The Rams owned a huge advantage in total yards (427-267), but couldn't get closer to the end zone than the Patriots' 30 in the first half. Even at that, they had to settle for a 50-yard field goal by Jeff Wilkins, who later was wide left from 52 yards.
Instead of blitzing, the Patriots dropped into coverage and took away Warner's options. The Rams' third turnover came when wide receiver Torry Holt slipped to one knee in the third quarter, cornerback Otis Smith picked off a Warner pass and returned it 30 yards to the St. Louis 33.
Five plays later, Vinatieri hit a 37-yard field goal to make it 17-3.
"They [the Rams] did such a great job picking up the blitz in the first game [in November], so we covered a little more this game," Belichick said. "I thought we had to cover more than rush because he [Warner] gets it out there so quick."
The Patriots didn't unleash their first blitz until six minutes into the second quarter. Then, linebacker Mike Vrabel caught Warner with a blow to the head - there was no penalty - and Warner's pass, intended for Bruce, was off the mark.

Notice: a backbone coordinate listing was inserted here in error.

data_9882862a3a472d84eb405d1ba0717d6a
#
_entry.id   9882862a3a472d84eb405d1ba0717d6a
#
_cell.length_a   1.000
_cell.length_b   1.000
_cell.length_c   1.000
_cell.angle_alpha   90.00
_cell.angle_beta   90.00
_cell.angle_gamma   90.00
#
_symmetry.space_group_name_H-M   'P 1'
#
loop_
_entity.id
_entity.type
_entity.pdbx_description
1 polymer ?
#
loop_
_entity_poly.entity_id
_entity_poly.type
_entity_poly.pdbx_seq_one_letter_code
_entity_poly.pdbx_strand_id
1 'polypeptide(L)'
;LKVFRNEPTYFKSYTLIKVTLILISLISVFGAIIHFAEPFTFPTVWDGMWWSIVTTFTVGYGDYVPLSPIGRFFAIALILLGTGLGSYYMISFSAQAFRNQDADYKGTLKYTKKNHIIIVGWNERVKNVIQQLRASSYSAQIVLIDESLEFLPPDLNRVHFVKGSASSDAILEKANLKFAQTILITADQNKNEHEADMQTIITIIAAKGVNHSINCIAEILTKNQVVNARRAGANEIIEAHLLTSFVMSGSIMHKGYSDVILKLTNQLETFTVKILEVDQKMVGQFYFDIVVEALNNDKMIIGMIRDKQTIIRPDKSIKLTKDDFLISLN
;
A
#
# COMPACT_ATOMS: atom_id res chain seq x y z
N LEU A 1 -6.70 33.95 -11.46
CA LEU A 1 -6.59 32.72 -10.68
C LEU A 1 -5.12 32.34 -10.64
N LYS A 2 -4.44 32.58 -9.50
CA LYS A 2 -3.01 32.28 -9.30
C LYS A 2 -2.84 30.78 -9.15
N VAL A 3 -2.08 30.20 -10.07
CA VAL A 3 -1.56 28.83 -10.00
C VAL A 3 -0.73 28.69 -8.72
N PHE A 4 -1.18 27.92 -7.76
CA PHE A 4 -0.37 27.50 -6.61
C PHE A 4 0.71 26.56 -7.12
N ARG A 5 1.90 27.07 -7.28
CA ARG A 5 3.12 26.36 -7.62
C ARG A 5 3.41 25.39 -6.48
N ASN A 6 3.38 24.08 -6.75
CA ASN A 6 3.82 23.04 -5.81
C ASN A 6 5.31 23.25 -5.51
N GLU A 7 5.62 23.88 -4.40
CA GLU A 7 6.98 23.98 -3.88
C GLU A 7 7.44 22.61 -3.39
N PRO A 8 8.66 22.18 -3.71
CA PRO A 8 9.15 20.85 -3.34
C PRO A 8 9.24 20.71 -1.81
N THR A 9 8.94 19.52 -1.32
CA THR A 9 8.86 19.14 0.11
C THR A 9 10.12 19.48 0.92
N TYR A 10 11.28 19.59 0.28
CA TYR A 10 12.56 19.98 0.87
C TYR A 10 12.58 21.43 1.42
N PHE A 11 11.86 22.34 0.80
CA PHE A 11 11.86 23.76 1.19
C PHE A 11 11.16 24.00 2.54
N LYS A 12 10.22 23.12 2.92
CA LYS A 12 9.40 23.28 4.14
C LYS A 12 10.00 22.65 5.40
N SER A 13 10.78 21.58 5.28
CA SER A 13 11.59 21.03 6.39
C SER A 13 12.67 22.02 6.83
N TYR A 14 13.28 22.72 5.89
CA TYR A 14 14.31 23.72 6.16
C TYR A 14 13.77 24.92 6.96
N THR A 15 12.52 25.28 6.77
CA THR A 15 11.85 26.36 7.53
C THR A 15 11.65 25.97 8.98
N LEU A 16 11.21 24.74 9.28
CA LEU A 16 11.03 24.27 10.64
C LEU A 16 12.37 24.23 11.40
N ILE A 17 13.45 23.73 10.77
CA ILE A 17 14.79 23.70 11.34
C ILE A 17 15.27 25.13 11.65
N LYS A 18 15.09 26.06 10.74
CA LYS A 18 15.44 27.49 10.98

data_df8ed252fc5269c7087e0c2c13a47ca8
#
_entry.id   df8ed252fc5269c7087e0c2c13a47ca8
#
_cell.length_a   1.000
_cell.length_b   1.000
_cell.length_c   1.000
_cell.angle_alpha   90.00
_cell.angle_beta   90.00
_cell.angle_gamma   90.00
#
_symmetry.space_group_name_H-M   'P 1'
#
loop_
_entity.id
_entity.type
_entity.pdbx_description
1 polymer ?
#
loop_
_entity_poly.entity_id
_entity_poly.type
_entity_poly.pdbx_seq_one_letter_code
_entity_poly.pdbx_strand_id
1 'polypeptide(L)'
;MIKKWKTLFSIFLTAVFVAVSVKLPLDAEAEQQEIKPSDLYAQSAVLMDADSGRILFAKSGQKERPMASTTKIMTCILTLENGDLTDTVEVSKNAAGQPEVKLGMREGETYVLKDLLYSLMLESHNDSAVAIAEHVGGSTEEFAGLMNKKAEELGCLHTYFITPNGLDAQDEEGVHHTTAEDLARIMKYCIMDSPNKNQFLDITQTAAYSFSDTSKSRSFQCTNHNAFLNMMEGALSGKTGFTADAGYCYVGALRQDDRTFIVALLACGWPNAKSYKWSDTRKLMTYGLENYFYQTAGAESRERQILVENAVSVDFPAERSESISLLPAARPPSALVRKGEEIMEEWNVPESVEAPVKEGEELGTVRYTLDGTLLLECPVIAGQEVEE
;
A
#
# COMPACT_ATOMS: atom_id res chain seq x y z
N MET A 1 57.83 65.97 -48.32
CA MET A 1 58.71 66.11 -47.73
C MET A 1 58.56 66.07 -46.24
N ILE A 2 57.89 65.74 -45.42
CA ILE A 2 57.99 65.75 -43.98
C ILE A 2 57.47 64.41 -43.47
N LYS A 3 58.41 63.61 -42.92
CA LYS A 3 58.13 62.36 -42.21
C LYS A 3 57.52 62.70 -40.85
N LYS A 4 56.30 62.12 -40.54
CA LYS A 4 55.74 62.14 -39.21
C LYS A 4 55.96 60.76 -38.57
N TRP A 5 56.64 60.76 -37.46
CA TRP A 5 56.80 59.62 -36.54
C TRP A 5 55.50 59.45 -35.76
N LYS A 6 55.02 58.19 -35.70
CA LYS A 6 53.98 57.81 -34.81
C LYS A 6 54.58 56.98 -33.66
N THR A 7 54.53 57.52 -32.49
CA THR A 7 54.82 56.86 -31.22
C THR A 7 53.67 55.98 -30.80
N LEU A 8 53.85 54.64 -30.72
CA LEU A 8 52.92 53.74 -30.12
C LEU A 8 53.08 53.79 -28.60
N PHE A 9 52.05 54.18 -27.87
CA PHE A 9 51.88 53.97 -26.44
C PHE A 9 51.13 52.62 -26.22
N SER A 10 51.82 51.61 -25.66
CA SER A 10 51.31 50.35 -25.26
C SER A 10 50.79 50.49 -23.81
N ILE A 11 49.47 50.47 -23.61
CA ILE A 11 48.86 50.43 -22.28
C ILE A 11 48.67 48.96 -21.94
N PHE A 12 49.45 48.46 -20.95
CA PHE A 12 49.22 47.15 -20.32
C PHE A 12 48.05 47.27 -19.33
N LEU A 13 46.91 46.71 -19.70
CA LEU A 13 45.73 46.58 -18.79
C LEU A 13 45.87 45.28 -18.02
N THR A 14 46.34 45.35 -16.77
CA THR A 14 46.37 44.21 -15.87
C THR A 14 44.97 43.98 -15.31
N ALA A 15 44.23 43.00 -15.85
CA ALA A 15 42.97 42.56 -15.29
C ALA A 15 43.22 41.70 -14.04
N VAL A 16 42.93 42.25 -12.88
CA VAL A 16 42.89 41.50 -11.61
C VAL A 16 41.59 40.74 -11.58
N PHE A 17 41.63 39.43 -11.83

Law scooted 47 yards untouched, setting the tone for the night.
The Patriots tried to be physical with the Rams' receivers, as well. "We used the slogan, if you want war, we're going to take you to war," Law said. "We went out and proved we were the more physical team."
The Patriots didn't panic when the Rams came back to get the 17-17 tie, either.
"I certainly didn't like the score at that point," Brady said. "They ran a nice wheel route on the play that tied the game. That's what great teams do.
"They are as talented as any team in the league. We beat them today. And that is what is important -- to go out there and play your best football when the stakes are the highest. No one gave us a shot, and that is a dangerous thing when people don't give people a shot in this league."